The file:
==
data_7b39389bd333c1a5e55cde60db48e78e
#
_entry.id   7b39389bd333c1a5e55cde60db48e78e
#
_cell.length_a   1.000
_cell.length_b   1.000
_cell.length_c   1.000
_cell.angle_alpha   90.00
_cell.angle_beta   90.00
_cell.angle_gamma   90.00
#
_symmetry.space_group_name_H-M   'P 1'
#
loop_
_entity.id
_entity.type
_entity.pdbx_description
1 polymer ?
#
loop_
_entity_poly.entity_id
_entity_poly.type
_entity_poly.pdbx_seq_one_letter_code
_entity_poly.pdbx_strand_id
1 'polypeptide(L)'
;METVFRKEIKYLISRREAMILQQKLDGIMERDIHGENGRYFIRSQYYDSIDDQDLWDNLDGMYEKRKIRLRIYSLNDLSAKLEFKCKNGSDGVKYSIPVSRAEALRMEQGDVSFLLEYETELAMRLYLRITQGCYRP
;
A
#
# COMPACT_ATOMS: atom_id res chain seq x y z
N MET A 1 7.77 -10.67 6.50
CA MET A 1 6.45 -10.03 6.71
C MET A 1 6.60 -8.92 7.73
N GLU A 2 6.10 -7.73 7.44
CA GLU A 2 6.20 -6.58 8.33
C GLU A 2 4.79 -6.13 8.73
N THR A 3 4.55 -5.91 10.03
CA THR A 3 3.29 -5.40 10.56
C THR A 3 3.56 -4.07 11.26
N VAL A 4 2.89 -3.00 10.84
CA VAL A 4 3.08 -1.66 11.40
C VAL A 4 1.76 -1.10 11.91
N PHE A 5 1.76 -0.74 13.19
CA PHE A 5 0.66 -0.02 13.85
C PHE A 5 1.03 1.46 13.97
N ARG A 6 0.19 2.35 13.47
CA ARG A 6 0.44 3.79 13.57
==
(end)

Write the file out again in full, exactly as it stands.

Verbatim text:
data_7b39389bd333c1a5e55cde60db48e78e
#
_entry.id   7b39389bd333c1a5e55cde60db48e78e
#
_cell.length_a   1.000
_cell.length_b   1.000
_cell.length_c   1.000
_cell.angle_alpha   90.00
_cell.angle_beta   90.00
_cell.angle_gamma   90.00
#
_symmetry.space_group_name_H-M   'P 1'
#
loop_
_entity.id
_entity.type
_entity.pdbx_description
1 polymer ?
#
loop_
_entity_poly.entity_id
_entity_poly.type
_entity_poly.pdbx_seq_one_letter_code
_entity_poly.pdbx_strand_id
1 'polypeptide(L)'
;METVFRKEIKYLISRREAMILQQKLDGIMERDIHGENGRYFIRSQYYDSIDDQDLWDNLDGMYEKRKIRLRIYSLNDLSAKLEFKCKNGSDGVKYSIPVSRAEALRMEQGDVSFLLEYETELAMRLYLRITQGCYRP
;
A
#
# COMPACT_ATOMS: atom_id res chain seq x y z
N MET A 1 7.77 -10.67 6.50
CA MET A 1 6.45 -10.03 6.71
C MET A 1 6.60 -8.92 7.73
N GLU A 2 6.10 -7.73 7.44
CA GLU A 2 6.20 -6.58 8.33
C GLU A 2 4.79 -6.13 8.73
N THR A 3 4.55 -5.91 10.03
CA THR A 3 3.29 -5.40 10.56
C THR A 3 3.56 -4.07 11.26
N VAL A 4 2.89 -3.00 10.84
CA VAL A 4 3.08 -1.66 11.40
C VAL A 4 1.76 -1.10 11.91
N PHE A 5 1.76 -0.74 13.19
CA PHE A 5 0.66 -0.02 13.85
C PHE A 5 1.03 1.46 13.97
N ARG A 6 0.19 2.35 13.47
CA ARG A 6 0.44 3.79 13.57